Florida law presumes that all personal property acquired by a married couple in Florida is tenants by entireties—in most cases, it is up to the creditor to rebut the presumption of entireties ownership.

Finally, Florida statutes exempt the earnings of the head of household, or head of family. Earnings can include wages, salary, commission, or bonus. A head of family is one who provides more than 50% of the financial support for someone they have a moral or legal duty to support (usually an immediate family member).

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Waiting Period for Florida Residency

There is no waiting period to establish Florida residency for asset protection purposes. As soon as you form the intent to make Florida your primary home, you are a Florida resident, and you are entitled to Florida’s asset protection benefits.

The rules are different for bankruptcy, however. Bankruptcy law imposes a two-year waiting period before a debtor may claim Florida’s exemptions in bankruptcy court.

Moving to Florida a Fraudulent Transfer?

A fraudulent transfer is when a judgment debtor transfers an asset to hinder or delay collection from a current or future creditor.

In general, moving to Florida to take advantage of Florida statutory exemptions and protections from creditors is not a fraudulent transfer. See In re Hill, 163 B.R. 591 (Bankr. N.D. Fla. 1994). However, there is at least one case where the court disallowed Florida exemptions when the person moved to Florida solely to take advantage of exemptions to frustrate creditors in another state.

How to establish residency in Florida

When Is It Too Late to Move to Florida?

Many people with legal problems are interested in moving to Florida to take advantage of Florida’s homestead protection and other asset protection laws. It is never too late to move to Florida to obtain protection from civil liability. Debtors may legally become Florida residents and protect money invested in a new Florida homestead property even after a money judgment is entered.

There are no civil or criminal penalties for moving to Florida after a creditor files a lawsuit. However, a possible complication exists if another state’s court has issued an injunction against the transfer of assets.

Important Court Decision: Florida Domicile vs. Residency

Maldonaldo v. Allstate Insurance Company, 789 So. 2d 464 (2nd DCA Fla. 2001)

This decision explains the concepts of Florida domicile, Florida residency, and Florida citizenship.

See also:

  • Keveloh v. Carter 699 So. 2d 285 (5th DCA Fla. 1997)
  • Minick v. Minick, 111 Fla 469 (Fla. 1933)

Frequently Asked Questions

How do you change residency to Florida?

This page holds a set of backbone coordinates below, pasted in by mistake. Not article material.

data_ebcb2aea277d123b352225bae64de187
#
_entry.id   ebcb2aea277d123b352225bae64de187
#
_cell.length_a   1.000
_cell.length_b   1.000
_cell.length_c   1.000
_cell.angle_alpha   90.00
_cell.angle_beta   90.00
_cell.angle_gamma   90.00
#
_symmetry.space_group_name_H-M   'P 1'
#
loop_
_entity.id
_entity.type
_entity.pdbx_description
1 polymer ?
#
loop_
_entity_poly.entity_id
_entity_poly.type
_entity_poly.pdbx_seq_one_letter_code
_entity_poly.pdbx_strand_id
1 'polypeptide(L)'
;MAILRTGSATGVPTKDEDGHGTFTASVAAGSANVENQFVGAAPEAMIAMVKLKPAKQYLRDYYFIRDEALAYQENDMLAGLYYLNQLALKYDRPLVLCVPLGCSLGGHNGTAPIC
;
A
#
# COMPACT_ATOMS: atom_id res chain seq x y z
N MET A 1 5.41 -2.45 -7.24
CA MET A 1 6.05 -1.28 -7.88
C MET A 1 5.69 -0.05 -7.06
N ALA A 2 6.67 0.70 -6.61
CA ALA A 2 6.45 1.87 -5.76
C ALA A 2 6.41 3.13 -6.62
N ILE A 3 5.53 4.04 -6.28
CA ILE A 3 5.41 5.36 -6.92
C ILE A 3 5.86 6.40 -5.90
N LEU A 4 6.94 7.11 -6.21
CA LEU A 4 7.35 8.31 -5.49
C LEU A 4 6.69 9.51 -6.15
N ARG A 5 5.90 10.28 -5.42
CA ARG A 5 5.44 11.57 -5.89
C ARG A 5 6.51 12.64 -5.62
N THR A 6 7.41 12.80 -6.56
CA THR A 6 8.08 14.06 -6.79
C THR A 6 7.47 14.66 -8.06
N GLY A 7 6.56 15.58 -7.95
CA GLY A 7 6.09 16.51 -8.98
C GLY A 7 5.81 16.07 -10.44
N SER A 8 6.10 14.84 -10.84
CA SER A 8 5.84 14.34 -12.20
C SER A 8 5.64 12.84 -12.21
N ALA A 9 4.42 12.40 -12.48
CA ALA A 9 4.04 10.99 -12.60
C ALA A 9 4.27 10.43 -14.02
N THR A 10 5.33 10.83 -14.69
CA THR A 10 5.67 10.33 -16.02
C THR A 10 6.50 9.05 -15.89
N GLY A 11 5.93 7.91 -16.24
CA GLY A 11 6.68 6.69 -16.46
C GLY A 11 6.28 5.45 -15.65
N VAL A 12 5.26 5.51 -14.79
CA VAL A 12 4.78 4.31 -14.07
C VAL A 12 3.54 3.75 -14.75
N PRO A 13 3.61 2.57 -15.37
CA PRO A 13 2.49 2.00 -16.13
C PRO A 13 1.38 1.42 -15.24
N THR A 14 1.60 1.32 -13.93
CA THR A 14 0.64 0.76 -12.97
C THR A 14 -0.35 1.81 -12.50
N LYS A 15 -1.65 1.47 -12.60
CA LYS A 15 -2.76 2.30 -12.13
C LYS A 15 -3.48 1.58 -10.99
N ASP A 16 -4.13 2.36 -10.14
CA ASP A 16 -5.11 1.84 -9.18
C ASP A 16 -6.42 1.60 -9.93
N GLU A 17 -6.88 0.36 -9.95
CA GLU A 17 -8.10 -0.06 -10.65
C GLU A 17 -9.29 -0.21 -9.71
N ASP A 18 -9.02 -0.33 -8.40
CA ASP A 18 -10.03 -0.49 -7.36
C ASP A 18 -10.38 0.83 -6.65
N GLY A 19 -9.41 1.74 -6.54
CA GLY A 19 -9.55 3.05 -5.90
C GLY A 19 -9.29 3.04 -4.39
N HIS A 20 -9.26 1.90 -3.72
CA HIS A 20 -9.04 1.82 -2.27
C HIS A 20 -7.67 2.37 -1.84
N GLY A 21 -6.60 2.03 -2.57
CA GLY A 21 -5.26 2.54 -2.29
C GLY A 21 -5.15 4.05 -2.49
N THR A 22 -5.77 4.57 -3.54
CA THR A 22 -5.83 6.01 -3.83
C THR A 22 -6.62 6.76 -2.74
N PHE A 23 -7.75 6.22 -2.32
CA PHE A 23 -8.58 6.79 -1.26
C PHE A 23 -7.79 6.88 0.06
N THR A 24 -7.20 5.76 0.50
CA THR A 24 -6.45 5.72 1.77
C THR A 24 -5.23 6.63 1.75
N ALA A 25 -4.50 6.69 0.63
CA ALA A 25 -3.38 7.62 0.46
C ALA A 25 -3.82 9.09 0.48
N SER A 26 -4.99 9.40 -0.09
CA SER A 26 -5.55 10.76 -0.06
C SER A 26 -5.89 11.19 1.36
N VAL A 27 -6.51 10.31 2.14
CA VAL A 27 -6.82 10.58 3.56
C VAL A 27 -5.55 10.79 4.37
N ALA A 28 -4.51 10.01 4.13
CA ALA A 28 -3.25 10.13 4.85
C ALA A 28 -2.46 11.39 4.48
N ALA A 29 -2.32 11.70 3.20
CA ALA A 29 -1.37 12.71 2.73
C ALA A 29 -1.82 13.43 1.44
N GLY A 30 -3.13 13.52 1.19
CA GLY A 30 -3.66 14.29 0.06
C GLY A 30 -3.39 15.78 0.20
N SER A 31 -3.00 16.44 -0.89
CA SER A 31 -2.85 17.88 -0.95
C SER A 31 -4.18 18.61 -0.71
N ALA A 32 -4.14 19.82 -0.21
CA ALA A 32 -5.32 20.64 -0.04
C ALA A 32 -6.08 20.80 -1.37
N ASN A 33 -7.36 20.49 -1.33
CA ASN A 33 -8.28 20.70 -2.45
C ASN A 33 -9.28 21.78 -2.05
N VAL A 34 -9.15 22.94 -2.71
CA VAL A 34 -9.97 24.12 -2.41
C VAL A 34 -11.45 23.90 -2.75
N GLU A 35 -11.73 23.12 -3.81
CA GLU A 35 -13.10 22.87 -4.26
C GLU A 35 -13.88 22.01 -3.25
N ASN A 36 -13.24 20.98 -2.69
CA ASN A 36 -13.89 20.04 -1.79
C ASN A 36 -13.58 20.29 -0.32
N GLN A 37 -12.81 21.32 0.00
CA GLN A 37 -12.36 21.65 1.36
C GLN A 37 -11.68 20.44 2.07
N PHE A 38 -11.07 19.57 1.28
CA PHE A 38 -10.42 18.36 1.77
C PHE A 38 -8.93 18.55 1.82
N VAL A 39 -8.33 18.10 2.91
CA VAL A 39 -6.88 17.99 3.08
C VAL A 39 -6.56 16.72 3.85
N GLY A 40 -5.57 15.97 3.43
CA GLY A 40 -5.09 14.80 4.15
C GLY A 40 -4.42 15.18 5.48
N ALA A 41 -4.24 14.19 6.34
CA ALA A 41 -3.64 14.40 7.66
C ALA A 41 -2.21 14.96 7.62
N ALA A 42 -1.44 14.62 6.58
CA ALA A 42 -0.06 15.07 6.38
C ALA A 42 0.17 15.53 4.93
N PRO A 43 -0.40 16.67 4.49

To change residency to Florida for tax purposes, a person should follow a residency checklist presented in this article. Some of the most important items are recording a Florida declaration of domicile, registering to vote in Florida, and changing your driver’s license to Florida. Learn more about asset protection benefits of Florida residency.

How long does it take to establish residency in Florida for tax purposes?

Most states implement what is known as the 183-day rule, which requires that a person reside in Florida for at least 183 days (more than six months) to be considered a resident.

During the 183 day window, it is also wise to follow a Florida residency checklist to ensure that you have demonstrated your intent to call Florida your permanent home.

Can you be a resident of two states?

A person can own multiple residences, but can only have one domicile. A domicile is your true home, where you intend as your family’s base.

However, in some rare situations, a person could be a resident of two states for state income tax purposes. This situation occurs when a person is domiciled in one state, but lives in another state for more than 183 days. This could cause the other state to impose income taxes.

How do you prove residency in Florida?

Several acts contribute towards proof of residency in Florida. Some of the most important items include recording a declaration of domicile, changing your driver’s license, and registering to vote. However, it is best to look at a full checklist.

What is the 183 day rule for residency?

The 183-day rule refers to the amount of time someone must live and physically be present in Florida before being considered a Florida resident by a person’s former state of residence.

About the Author

Jon Alper is an expert in asset protection planning for individuals and small businesses.

Jon Alper